Live music? Bounce houses? Balloons? Face painting? Emergency management training? Sounds like quite a time at next month's Neighborhood Watch Block Party! But, wait, what's that in the far right corner of this jam-packed flyer? Yes, it's the latest iteration of the "I Like Eureka" campaign, now tinted a badge-proud blue and festooned with a tiny little heart.
Almost exactly a year ago, Eureka's Neighborhood Watch organization began printing its own stickers with the timid motto "I Like Eureka," capitalizing on what had formerly been an underground campaign of anonymous sticker bombing. The black and white bumper stickers began to appear on the backs of squad cars and on t-shirts at public safety rallies, with profits from the sale of said stickers going to benefit Neighborhood Watch. (For a more complete history of the slogan and its original, anonymous promoters, "The Westside Sanguine Society," check out this article.)
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Eureka Police Department
EPD Captain Steve Watson tweeted a photo of his squad car bearing the sticker.
Several months rolled by before the Sanguine Society formally responded with a letter in March to several media outlets decrying Neighborhood Watch's "co-opting and attempted monetizing of the sticker." The slogan belongs to everyone, the society said, but the specific design, the distressed white font against the black background, was popularized by the hard work of the Sanguine Society, which invested time and money distributing the curious symbol of lukewarm boosterism over the course of several years. The letter writer accused Neighborhood Watch of "riding the coattails" of the society's hard work.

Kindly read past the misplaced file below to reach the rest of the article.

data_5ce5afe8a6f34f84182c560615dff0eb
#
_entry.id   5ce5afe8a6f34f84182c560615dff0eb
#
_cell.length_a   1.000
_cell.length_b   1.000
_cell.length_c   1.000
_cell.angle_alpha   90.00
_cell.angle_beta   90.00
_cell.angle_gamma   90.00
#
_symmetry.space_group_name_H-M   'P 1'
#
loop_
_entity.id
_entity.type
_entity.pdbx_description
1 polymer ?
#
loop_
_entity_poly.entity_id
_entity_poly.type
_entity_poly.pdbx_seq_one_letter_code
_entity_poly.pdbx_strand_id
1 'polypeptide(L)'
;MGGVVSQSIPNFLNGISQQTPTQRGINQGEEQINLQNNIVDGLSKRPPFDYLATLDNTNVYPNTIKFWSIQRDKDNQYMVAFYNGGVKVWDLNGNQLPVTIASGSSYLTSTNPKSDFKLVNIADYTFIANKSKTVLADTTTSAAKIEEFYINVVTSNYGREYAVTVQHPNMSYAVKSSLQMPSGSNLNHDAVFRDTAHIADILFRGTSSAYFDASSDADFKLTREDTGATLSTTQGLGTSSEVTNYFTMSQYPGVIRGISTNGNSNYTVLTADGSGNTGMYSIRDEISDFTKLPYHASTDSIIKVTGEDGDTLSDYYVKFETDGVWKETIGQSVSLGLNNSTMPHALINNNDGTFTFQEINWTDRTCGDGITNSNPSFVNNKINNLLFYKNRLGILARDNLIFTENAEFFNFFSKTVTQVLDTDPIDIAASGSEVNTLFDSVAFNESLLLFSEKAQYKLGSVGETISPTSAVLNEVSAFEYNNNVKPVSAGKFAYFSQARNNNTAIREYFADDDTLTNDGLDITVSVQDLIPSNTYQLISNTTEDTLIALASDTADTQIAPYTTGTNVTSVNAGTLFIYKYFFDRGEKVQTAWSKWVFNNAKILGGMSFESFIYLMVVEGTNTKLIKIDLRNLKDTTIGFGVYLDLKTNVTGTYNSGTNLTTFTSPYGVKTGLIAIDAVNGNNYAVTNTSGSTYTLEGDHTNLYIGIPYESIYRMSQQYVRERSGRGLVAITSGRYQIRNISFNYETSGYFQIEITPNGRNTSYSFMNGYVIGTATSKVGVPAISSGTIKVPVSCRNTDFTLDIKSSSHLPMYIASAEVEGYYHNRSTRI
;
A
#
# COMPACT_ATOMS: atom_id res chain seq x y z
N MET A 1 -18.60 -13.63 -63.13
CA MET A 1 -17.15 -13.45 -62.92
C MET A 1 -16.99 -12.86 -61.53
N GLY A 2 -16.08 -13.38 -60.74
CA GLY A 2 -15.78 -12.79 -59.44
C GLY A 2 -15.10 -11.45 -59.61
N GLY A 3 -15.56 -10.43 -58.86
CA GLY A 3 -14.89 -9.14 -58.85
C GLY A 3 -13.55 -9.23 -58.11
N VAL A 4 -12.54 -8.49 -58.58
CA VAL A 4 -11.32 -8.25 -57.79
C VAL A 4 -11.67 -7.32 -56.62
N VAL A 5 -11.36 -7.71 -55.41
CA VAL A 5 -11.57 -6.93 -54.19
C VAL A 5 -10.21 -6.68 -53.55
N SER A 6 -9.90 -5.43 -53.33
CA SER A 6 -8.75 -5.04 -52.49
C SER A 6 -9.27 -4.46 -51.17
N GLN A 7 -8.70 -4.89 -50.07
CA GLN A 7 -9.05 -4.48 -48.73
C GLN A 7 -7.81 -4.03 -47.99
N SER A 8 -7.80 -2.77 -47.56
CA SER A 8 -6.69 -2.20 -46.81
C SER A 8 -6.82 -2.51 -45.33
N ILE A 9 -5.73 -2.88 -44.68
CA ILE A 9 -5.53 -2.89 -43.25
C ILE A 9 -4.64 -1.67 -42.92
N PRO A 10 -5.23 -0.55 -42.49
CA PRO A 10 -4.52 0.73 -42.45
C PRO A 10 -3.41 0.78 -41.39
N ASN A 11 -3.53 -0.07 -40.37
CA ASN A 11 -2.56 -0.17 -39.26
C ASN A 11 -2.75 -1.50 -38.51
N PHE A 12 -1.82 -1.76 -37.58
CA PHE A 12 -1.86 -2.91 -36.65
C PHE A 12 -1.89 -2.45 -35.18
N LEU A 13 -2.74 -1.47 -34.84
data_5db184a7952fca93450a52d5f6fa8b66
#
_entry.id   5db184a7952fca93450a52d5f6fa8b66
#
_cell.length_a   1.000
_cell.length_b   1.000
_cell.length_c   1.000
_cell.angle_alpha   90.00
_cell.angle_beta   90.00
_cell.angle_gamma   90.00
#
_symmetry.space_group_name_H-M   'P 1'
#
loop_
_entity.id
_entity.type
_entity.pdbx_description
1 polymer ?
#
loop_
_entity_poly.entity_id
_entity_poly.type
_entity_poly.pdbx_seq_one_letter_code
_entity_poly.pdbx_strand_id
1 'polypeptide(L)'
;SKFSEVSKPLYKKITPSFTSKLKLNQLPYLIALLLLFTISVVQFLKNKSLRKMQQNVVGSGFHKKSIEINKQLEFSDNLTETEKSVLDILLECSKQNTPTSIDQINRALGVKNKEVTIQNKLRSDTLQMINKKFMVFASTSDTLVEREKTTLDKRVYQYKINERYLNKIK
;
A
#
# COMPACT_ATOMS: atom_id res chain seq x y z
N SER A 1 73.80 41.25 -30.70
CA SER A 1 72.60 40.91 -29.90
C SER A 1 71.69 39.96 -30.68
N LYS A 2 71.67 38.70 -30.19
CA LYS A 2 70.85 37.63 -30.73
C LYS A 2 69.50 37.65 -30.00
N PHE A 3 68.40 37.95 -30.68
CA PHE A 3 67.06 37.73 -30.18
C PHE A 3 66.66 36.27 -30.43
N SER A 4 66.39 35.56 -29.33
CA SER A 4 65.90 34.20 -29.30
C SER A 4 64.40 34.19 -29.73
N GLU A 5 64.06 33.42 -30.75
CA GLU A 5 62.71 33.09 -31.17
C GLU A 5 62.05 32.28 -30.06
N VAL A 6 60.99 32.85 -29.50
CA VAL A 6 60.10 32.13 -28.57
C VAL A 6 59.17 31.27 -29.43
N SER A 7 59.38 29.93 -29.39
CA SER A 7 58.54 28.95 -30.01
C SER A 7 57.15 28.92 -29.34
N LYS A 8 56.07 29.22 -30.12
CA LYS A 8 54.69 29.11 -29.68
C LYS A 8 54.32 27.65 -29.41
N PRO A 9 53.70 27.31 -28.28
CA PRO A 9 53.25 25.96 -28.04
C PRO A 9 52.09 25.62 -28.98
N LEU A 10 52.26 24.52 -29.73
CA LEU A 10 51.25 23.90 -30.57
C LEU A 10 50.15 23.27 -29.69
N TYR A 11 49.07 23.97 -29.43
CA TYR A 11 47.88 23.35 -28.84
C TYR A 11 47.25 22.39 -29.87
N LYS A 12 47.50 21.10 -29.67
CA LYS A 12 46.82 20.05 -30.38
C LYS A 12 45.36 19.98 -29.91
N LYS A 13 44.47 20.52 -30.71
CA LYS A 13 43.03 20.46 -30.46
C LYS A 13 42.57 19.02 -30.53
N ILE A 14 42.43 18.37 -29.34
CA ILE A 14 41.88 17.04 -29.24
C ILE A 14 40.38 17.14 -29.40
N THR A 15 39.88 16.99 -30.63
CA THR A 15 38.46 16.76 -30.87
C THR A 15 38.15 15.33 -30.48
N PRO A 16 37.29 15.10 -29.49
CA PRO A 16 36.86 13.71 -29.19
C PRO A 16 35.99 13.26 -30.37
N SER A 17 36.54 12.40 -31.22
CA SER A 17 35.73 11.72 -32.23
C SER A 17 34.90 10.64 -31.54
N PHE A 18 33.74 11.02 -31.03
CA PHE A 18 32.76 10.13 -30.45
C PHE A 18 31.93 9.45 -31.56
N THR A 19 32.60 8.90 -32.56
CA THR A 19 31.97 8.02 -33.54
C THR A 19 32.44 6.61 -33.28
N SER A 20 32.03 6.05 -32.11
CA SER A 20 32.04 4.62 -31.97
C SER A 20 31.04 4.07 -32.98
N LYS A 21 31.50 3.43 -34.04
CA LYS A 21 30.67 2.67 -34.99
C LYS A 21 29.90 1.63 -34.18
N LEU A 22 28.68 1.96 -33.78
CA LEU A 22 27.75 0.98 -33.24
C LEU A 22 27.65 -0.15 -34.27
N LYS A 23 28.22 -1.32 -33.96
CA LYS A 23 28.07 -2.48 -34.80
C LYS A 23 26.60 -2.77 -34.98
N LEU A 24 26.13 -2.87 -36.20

"One of Neighborhood Watch's main concerns is the level of theft in Eureka," the letter said. "How ironic that Neighborhood Watch has stolen someone else's work and creation."
the letter went on to suggest that Neighborhood Watch start its own campaign, using one of the "thousands of fonts and colors" that are out there. It appears that the "I Like Eureka Committee," led by the indefatigable Neighborhood Watch participant and city council meeting public commenter Jeannie Breslin, has done just that. Queries to Breslin as to the inspiration behind the new logo went unanswered, met only with a prim email: "The I Like Eureka. (sic) committee and Mayor Frank Jager will share details about our logo at a later time." The flyer's designer, Joel Mielke, was also unable to slake our curiosity.
At any rate, the second annual Neighborhood Watch Block Party, scheduled for Sept. 24, sounds like a good time, with all benefits going to the Eureka Police Department's Shop with a Cop program, which sees local police officers and firefighters take underprivileged children to shop for Christmas presents. And the logo itself is an interesting experiment in rebranding this strangely understated statement of civic pride, which has origins allegedly dating back to the 1970s. The little heart above the "i" in "like" is a fun touch, reminding us of a note from your highschool crush you might spend hours deciphering with a gaggle of giggling friends. We totally not only like you, Eureka, we kind of "like, like" you, which is about as close as your commitment-phobic citizenry can apparently get to expressing unreserved love.